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Rule changes hike taxes for New York breweries

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SACKETS HARBOR — Customers who frequent the Sackets Harbor Brew Pub to raise a glass may have to pay a little bit more to do so.

Breweries across New York state are subject to higher taxes now that a state court revoked two tax exemptions as a result of a lawsuit waged by an out-of-state beer importer.

That means small craft breweries like Sackets Harbor Brewing Co. will pay 14 cents for every gallon of beer sold. Accordingly, the wholesale cost of a case of beer will rise by 48 cents, and the price of a keg will jump about $3.50. Effective immediately, the regulation is retroactive to March 28.

“This probably isn’t going to cripple us, but it puts us back on par with the rest of the breweries out of state,” said Thomas W. Scozzafava, brewery owner.

The increase was spurred by a lawsuit by Massachusetts importer Shelton Brothers, which challenged the New York Liquor Authority’s right to enforce tax exemptions. The company said that exemptions for breweries in New York gave them an unfair advantage, and that they should pay the same as those from out of state.

Without the 12-year-old tax excise exemption — previously available to all breweries making less than 200,000 gallons a year — 700,000 of the 1.1 million barrels of beer brewed in the state will be taxed for the first time, according to the New York State Brewers Association.

In addition, the authority has reintroduced a $150 label registration fee that used to be waived on all batches of beer smaller than 1,500 barrels.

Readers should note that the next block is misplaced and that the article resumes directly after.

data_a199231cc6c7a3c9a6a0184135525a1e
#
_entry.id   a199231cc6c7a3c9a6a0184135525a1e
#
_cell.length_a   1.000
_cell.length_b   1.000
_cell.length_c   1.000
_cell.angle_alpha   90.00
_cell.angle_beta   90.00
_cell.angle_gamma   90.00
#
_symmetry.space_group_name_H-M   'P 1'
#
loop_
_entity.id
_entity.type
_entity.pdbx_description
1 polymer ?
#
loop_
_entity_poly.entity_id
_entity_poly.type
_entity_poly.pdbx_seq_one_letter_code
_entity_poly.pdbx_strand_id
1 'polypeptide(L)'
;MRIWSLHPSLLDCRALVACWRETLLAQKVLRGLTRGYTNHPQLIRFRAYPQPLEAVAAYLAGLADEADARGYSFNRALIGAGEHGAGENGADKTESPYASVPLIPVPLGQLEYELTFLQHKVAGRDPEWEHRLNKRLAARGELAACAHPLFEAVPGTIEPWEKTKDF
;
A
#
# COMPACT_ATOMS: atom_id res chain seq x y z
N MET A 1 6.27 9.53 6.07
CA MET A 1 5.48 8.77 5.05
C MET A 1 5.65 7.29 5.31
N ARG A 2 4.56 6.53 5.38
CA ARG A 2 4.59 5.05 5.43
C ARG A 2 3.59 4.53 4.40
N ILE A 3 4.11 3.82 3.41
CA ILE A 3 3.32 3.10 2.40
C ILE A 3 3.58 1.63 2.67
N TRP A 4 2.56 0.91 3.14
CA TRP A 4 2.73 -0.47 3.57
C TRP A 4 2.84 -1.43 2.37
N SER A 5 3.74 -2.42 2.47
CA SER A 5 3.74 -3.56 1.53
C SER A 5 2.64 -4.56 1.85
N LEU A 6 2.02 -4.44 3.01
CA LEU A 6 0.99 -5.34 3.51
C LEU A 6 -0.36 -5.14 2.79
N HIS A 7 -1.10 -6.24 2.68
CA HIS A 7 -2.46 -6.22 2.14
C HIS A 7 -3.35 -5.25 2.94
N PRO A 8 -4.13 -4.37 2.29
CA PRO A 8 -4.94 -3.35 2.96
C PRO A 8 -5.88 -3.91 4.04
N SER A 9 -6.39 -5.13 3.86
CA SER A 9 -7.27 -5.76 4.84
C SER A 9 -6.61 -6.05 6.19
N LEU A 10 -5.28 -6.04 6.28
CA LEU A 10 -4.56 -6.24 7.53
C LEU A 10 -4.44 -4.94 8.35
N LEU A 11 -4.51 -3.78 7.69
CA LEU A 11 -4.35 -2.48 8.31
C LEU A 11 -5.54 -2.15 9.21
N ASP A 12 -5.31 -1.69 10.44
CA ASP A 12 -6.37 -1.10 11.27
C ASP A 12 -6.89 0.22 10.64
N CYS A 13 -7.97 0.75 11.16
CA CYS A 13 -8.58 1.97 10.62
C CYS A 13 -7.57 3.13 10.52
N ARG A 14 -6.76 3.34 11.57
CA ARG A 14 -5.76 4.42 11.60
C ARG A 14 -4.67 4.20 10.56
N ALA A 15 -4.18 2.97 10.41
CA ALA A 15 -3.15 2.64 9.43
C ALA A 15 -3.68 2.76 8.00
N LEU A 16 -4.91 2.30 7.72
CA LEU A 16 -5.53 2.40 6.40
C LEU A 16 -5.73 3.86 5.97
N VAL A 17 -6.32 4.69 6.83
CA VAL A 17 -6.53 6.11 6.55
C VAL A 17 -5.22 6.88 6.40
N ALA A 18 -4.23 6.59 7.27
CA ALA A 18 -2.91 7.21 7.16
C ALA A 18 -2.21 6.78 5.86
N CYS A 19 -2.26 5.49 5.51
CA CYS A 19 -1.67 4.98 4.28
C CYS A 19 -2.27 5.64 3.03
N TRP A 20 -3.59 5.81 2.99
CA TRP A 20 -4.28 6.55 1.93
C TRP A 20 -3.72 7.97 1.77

Mr. Scozzafava said the tax increase will be particularly detrimental for smaller breweries like his, which are fighting to make a profit every year. Last year was the first profitable year for Sackets Harbor Brewing Co. since Mr. Scozzafava acquired the company in 2008.

“The bigger you are, the more advantages you have because you’re able to financially absorb these costs,” he said. “They’re more prepared to deal with this than the smaller startup breweries. New York state has become a haven for craft brewing, but an added cost is going to hurt.”

The tax hike will have implications in two ways for the pub: higher beer prices for the customers who visit, as well as higher prices for the distributors that purchase its beer in bulk quantities. Initially, Mr. Scozzafava won’t be raising prices to compensate for the tax. But if customer demand dwindles, he’ll have no other choice.

If business slows, “we’d probably just have to add on to the tax,” he said. “I don’t think it will be too much of a deterrent for customers, but we’ll probably have to ease up our pricing over time to continue to generate profits.”

The pub distributes its products to Doldo Brothers Inc., Watertown, Eagle Beverage Co., Oswego, and T.J. Sheehan Distributing, Syracuse. These companies then sell the products directly to bars, pubs and restaurants across the state. If consumer spending is significantly curtailed, distributors will buy less product.

“This is a matter of testing the waters to see if customers are negatively impacted,” Mr. Scozzafava said. “Customers don’t have more money to spend, and if they drink less, we’ll be selling less to distributors.”

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